Windy City Must-Dos

It has to be said, Chicago is very easy to find your way around. Even for a sense-of-direction-challenged girl like my daughter. Armed with a map and a City Pass however, she didn’t do too badly. Here are Holly’s suggestions for the pick of the city.

Cloud Gate, Chicago.1. My first stop is Millennium Park, where I plan to check out the Jay Pritzker Pavilion and Anish Kapoor’s Cloud Gate. Cloud Gate is a lot larger than I had imagined and certainly didn’t disappoint.

It’s worth spending the better part of a day exploring Millennium Park, taking in the many sculptures, the pretty gardens and the Crown Fountain, where today a heap of children are escaping the heat.

2. Not far from Millennium Park, the Art Institute of Chicago houses a great collection post impressionist works, including a Vincent Van Gough self portrait, one of Monet’s Haystacks, Seurat’s Grande Jatte, Renoir, Cezanne, Degas, as well as Grant Wood’s iconic American Gothic.

3. Grant Park is not far from the city’s big museums and it’s a pleasant stroll towards Lake Michigan passing by matching statues of silver and bronze men to reach Buckingham Fountain – one of the largest fountains I’ve ever seen.

The Field Museum, Chicago4. Large patches of sunflowers line the road towards Chicago’s museums where I headed next. My plan is to whichever place is closest, and that turns out to be the Field Museum.

First up on my list is Sue, the largest, most complete and best-preserved T-Rex, before heading in to see the 3D film, Titans of the Ice Age. I then explored the nature walk, through the world of birds, the world of mammals – I can’t imagine that there are any more animals on the earth that are not in this museum.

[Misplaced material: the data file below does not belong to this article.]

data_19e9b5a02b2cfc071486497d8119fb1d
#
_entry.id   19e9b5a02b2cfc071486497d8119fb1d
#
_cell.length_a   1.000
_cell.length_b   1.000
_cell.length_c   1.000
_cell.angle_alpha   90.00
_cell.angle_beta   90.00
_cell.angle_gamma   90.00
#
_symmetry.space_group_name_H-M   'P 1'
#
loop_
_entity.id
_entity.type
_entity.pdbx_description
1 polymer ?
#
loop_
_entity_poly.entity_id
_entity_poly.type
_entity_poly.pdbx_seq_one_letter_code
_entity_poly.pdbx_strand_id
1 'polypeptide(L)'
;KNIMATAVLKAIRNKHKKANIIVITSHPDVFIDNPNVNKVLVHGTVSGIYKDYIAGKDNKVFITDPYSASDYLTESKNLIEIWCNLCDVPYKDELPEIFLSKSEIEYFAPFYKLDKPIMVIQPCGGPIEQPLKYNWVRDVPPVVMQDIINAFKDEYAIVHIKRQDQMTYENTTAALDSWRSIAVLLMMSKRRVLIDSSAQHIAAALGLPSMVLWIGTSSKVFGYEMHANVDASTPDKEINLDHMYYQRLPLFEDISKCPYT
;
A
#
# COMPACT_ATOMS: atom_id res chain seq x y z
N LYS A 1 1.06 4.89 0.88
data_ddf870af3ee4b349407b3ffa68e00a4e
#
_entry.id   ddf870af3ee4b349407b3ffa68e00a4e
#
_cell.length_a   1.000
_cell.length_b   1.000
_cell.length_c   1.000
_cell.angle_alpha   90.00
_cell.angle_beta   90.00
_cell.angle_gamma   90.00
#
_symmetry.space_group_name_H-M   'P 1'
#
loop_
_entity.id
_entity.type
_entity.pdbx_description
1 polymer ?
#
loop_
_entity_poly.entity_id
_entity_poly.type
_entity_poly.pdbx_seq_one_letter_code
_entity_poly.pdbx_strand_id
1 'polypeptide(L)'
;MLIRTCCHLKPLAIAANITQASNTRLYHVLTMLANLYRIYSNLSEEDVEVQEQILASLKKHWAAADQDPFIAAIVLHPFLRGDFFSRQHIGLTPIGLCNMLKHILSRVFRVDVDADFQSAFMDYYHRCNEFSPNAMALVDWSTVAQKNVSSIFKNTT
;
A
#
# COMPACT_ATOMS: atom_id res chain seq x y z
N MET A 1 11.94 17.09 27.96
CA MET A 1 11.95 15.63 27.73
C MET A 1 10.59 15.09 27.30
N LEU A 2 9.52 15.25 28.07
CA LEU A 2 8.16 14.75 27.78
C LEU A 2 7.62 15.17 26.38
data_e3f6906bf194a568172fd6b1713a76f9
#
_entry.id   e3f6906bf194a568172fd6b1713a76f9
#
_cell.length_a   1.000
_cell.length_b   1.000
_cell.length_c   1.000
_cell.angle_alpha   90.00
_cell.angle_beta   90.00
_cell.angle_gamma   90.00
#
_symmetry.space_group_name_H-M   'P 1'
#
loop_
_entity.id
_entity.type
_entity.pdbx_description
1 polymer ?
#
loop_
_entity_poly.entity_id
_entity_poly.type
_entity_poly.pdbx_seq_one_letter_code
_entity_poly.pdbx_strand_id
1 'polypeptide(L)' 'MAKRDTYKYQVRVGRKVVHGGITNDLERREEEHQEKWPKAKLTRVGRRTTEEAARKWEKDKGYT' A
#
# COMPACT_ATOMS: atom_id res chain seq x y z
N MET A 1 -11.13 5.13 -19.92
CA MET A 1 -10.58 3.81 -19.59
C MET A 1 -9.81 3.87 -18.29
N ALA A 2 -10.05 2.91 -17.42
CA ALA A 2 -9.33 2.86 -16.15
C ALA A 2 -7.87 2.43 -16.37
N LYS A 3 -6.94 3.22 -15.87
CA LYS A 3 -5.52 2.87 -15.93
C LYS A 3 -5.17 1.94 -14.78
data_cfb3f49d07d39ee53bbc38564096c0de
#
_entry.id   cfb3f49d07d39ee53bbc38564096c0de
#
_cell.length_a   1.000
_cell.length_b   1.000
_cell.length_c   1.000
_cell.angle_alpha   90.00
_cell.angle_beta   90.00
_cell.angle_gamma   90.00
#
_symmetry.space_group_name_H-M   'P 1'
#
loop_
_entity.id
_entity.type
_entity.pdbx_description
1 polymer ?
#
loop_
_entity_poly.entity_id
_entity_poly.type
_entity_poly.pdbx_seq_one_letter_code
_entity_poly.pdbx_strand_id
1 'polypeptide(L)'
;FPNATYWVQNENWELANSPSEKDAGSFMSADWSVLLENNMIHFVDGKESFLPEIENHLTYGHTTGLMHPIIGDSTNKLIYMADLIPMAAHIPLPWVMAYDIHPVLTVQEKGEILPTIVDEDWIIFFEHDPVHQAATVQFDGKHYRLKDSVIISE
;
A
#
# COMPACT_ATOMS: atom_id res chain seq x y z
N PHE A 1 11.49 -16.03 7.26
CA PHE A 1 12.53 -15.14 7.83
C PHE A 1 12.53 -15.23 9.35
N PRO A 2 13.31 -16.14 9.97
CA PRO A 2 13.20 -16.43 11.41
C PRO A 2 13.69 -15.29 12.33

Sue, the T-Rex at the Field Museum, Chicago.I passed through the tombs of Ancient Egypt, into an Underground Adventure with giant bugs and beetles, to the Creatures of Light exhibition and the Caves of Lascaux.

Jellies at Shedd Aquarium, Chicago.5. My next stop is the Shedd Aquarium, where I watched the sweet little Pacific white-sided dolphins, black-tipped reef sharks and beluga whales. The beluga whales did loops around the tank and it fascinated me how they all swam upside down.

Lincoln Park, Chicago.6. Another day, another park… I decide to be a bit adventurous, get off a few stops earlier and head for Lincoln Park for a walk along the lakeside boardwalk and through the free Lincoln Park Zoo.

The zoo is home to a wide variety of animals, including big cats, hippos, monkeys and rather peculiar looking anteaters. Lincoln Park’s Lily Pool is another highlight, as well as the Conservatory.

7. I then took myself off to Skydeck, whizzing up 103 floors to test my nervies on the Ledge. The view at the top is incredible, and while it’s a bit freaky making that first step onto the glass –the thrill and the view make it worthwhile.

Skydeck's observation Ledge.8. On my second last day I visit the Adler Planetarium, a very family friendly attraction with lots of interactive displays for kids.

The Historic Atwood Sphere shows you the night sky over Chicago as it would have appeared in 1913, without today’s light pollution and the Planetary Machines is a great collection of mechanical devices that illustrate the movements of the planets.

9. My last day, and today I’m headed for the John Hancock Observatory, another view of the Windy City – this one 300 metres high with an outdoors viewing platform (so you can feel the wind).

10. This list wouldn’t be complete without somewhere to eat, and for all the craft beer aficionados out there – I recommend the Farmhouse, with a choice of about 30 craft beers on tap, plus a few ciders.

They have a hearty menu that includes things like home-cured beef jerky and crispy pigs ears, but being a non-carnivore I opt for a delicious deep fried cheese curd that I wish I could get in Australia, a beetroot salad and a side of mashed potatoes – YUM.

Bread pudding at The Farm House, Chicago.

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